As you progress on your 10-speech journey towards becoming a Competent Communicator, Each speech focuses on a key concept. However, there are certain elements applicable to all speeches. None of these are surprising. In fact they are pretty obvious and kind of boring, Yet, not always followed (sort of like eating your veggies and exercising every day). They tend to make the difference between an average speech and an exceptional.
1. Know thy audience
As illustrated in Six Minutes blog, the best speeches are at the intersection of what you know, what you love and what your audience cares about. This is the most important takeaway (very obvious, yet most commonly ignored). If your audience cannot relate to the topic or doesnt care for it, nothing else matters.
2. Start with an outline
What really helps me is to have a clearly defined outline. Structuring the speech in three key parts (the opening, middle and the end) is a proven approach that gives a clear structure to your speech. I also like to memorize the opening, the end and the key transition phrases between the three parts. I typically spend 40 - 50% of my total preparation time on the outline. A strong outline is key to an engaging speech. Another practical tip, especially if you are a bit nerdy like me: When preparing your outline, opt for a whiteboard or paper. That way you can focus on it (no distracting emails) and you can easily try different approaches without feeling too committed to a single approach early on.
3. Practice, Practice, Practice
The difference between a good speech and a great speech is practice. Yeah, this is even more obvious than "Know thy Audience" and even less followed. I'd practice in front of a mirror (or a camera) a couple of times before I practice with my mentor (If you havent already signed up for a ToastSpot mentor, you should). I have got great actionable feedback before every one of my speeches and presentations. (Special thanks to Maggie and Sarah who have helped me out on this). Practicing is the best way to weed out crutch words in your speech. If there are specific areas that you are working on, be sure to let your mentor know during the practice. For example, I always feel I dont pause enough, and ask my mentors to specifically look for that in my practice speeches.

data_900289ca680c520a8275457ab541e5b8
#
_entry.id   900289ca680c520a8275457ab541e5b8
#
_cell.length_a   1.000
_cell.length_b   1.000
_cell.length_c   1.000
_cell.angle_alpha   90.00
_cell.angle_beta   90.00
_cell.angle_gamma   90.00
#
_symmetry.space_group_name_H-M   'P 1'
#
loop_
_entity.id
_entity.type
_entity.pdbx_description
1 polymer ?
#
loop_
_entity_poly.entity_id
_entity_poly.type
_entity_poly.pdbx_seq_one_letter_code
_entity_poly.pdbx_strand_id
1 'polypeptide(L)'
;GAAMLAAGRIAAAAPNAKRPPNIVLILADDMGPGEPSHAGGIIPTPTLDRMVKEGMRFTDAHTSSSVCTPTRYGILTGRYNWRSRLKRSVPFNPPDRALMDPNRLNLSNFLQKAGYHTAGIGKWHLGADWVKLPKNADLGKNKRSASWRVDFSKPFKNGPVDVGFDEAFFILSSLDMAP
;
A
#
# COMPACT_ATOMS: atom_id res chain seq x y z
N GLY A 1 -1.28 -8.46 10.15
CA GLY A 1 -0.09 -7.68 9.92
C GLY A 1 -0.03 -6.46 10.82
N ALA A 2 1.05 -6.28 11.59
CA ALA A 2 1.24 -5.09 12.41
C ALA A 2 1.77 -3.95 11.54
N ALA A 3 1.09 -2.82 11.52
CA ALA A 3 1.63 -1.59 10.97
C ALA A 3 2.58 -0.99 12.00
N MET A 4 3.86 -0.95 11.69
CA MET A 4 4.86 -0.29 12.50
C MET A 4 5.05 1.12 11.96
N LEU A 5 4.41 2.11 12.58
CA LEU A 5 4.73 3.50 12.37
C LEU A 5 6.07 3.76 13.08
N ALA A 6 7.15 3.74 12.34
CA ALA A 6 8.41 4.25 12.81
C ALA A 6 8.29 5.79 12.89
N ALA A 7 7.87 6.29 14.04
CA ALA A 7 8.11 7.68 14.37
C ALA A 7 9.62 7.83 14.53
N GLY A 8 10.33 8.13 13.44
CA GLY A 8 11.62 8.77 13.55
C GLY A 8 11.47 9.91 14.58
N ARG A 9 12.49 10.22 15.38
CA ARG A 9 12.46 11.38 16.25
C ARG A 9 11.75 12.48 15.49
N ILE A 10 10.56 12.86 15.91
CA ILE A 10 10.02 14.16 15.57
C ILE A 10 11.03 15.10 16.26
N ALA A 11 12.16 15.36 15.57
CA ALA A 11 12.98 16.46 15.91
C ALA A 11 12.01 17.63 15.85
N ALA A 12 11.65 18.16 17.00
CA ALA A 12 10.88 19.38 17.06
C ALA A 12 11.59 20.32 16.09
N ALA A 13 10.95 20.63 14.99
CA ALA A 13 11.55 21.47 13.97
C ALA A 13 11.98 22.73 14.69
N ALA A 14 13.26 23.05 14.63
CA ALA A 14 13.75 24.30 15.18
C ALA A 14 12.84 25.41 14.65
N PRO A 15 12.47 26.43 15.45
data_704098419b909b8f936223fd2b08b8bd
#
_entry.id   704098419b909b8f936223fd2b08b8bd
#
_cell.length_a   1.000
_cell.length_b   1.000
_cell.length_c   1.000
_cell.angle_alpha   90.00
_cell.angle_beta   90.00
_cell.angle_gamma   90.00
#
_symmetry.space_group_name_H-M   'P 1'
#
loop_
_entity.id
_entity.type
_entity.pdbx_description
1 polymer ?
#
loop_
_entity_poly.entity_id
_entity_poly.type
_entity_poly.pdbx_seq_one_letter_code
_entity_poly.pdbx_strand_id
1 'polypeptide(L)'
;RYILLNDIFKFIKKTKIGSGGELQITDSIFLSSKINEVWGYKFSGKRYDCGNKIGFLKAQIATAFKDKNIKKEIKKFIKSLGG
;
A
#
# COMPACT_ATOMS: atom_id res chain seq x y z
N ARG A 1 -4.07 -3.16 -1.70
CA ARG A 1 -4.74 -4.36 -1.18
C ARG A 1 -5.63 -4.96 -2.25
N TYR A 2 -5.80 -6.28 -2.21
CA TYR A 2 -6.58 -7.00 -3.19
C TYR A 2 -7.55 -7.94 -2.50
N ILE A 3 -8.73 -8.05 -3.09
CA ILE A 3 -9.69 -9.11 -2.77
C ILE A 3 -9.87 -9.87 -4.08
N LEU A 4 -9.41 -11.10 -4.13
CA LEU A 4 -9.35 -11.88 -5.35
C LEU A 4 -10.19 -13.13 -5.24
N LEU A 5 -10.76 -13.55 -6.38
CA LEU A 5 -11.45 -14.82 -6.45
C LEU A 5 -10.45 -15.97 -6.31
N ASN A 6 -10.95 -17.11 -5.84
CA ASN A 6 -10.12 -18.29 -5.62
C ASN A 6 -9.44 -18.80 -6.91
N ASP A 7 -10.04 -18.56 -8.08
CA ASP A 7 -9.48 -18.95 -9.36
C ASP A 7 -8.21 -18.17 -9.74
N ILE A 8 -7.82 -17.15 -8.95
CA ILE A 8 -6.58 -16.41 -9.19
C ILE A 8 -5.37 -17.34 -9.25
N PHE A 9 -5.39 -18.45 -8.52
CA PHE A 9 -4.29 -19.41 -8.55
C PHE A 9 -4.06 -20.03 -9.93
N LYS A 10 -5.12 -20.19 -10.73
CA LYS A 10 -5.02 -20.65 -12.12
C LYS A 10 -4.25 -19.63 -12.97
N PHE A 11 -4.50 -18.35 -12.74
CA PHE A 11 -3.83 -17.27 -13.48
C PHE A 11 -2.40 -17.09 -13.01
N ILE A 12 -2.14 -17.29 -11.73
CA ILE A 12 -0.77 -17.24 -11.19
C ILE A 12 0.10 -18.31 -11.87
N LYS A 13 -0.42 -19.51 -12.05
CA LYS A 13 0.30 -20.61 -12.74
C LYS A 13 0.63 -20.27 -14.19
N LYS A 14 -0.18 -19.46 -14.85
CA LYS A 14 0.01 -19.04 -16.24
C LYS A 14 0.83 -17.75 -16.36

4. Right before the speech
Body language expert Amy says that practicing power poses before your speech could give you a sense of confidence and a "go get 'em" attitude. If you have any pre-speech rituals, go right ahead and follow them. (I tend to take a long walk to the kitchen, fill up some water and take three deliberate sips. No judging!) Make a mental note of how / where you can use the Word of the day in your speech. Look around in the audience and make a mental note of where the familiar faces are sitting. Familiar faces are a great starting point to make eye contact during your speech.
And here is a bonus point:
5. After the speech
Congratulations. You just took another strong step towards becoming a great public speaker. Hopefully your speech was very well received by the audience. Be easy on yourself. I often find myself in a position where I focus only on all the things that I forgot to mention or a specific transition that did not come out as I had intended. It is all right. Enjoy the rest of the evening. Be sure to take note of specific areas to work on for the next speech and make the most of the evaluators' feedback. Afterall, Toastmasters is supposed to be (and is) fun.
What has helped you when preparing for your speech? Practice any rituals? Know any secrets ? Did I miss anything obvious? Let me know in these comments.